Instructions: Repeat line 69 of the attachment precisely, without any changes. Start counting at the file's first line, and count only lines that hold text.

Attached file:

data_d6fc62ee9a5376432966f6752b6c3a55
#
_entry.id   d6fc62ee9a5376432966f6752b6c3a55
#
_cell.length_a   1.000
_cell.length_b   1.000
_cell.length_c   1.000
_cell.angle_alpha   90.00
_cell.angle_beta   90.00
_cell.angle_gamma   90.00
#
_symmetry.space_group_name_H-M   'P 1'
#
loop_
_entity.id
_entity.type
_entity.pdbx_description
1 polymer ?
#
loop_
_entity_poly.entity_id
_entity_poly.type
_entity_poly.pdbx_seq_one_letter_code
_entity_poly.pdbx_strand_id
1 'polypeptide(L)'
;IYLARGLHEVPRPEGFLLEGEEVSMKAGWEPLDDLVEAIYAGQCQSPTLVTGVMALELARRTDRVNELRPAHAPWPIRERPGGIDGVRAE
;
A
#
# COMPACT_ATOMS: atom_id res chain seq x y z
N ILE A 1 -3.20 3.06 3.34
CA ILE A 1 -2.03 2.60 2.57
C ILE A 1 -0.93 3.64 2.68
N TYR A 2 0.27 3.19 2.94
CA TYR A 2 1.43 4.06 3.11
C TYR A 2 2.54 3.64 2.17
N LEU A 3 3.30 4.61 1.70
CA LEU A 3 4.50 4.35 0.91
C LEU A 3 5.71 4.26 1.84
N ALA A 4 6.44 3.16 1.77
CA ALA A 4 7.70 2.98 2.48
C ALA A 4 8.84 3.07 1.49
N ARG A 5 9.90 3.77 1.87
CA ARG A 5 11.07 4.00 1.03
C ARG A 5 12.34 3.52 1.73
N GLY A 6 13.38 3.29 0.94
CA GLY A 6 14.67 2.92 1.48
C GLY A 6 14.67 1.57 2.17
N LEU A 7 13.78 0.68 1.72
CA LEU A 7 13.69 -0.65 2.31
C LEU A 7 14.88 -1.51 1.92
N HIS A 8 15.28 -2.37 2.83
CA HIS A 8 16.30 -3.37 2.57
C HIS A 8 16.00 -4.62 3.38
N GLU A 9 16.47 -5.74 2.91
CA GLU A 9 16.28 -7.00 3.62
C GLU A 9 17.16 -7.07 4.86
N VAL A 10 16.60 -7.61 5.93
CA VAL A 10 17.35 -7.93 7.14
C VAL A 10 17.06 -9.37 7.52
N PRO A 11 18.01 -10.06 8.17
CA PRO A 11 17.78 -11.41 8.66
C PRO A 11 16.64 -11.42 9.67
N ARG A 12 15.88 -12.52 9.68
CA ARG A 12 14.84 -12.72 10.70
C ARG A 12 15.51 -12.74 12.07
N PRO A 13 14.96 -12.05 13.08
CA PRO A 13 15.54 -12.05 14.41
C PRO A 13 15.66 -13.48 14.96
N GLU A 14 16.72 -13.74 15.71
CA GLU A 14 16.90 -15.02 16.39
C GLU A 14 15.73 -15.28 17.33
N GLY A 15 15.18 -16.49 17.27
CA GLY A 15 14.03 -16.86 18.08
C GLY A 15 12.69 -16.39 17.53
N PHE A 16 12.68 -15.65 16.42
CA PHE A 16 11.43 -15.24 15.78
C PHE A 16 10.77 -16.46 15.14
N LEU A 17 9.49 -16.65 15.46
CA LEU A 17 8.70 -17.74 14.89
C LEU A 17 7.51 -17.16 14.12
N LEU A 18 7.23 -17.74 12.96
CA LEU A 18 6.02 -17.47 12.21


C PRO A 13 15.66 -13.48 14.96